A word of warning: this method is not suggested if you are doing an arrest warrant search on yourself. If the police determine that you have an active warrant, they will arrest you and you will not have a chance to prepare your defense. You also shouldn't use this method when checking on the status of family members or close friends as well. This is because the police will attempt to gather information about the person's whereabouts. You could even be brought into the situation if you attempt to deceive the police, as obstructing justice is a crime.

The easiest and safest way to check if someone has an outstanding warrant on file is by using a public online search engine, like govwarrantsearch.org. This site will allow you to instantly investigate anyone's background using all national databases and receive the information that you need without having to go anywhere in person. You can easily gather information from many databases with a single click, and either conduct an in-state search for warrants in Dauphin Pennsylvania, or use the "Nationwide" option to search for warrants anywhere else in the entire United States. Aside from being quick and easy, an online search is also beneficial because of the privacy that it affords you. You can avoid putting your freedom in jeopardy by searching online. Using a public online search like govwarrantsearch.org is the recommended method for anyone that needs arrest warrant information.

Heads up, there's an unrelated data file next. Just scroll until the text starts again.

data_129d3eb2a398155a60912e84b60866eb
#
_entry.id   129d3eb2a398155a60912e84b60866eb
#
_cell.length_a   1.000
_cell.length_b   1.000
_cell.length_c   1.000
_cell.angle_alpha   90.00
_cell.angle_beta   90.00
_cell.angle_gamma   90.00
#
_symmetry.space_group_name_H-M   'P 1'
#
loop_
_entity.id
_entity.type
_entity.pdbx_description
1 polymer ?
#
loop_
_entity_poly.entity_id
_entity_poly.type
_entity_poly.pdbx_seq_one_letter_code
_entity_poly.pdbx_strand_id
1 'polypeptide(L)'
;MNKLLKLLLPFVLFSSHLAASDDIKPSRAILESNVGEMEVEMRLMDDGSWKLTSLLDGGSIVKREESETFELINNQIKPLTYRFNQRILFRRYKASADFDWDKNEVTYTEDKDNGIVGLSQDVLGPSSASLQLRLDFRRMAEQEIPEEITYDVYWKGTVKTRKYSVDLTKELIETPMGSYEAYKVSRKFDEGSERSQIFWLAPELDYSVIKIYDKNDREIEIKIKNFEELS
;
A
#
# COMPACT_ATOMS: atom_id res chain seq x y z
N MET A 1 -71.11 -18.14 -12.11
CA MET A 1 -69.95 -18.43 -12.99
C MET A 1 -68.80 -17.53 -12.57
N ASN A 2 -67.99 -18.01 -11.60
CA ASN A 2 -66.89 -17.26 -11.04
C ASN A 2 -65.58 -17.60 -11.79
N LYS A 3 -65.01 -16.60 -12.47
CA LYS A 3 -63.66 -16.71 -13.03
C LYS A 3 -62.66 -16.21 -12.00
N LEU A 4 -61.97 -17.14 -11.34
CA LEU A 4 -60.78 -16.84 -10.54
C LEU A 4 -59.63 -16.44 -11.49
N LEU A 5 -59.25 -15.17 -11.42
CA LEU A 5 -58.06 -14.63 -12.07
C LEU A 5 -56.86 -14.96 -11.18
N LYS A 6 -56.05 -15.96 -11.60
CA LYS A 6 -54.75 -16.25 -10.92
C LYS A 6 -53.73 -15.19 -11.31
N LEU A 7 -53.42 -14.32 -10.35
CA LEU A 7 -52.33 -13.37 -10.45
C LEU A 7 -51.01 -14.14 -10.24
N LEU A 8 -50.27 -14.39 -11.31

Bench Warrants Defined

A bench warrant is placed against any individual that does not show up for a court date as scheduled. This warrant directs law enforcement to seek out this individual and place them into custody. As far as the police are concerned, an individual with a bench warrant is a fugitive at large.

If you have a bench warrant against you, it is important to take care of the situation as soon as possible. Usually, local law enforcement officers are very active when it comes to serving bench warrants. It is not uncommon for the police to arrive at your home at 2 AM to take you to jail.

Search Warrants Defined

A search warrant is a court order document that allows a particular law enforcement agency to search a home or place of business for proof of illegal activity. Search warrants are signed by a judge and very specific in nature. Law enforcement must adhere to the verbiage of the document or risk having their evidence inadmissible in court. Search warrants have a specific expiration date and the police cannot continue to return without a new search warrant.

If you are served with a search warrant, you should ask to read the warrant to ensure that the police are following the court order properly. It will detail the types of evidence that can be removed, when they are allowed to search, as well as the limitations on where law enforcement are allowed to search. While law enforcement officers are allowed to confiscate any contraband that they locate during the search (drugs, unregistered weapons, etc.), they can only remove evidence listed in the search warrant.

Outstanding Warrants and Active Warrants Explained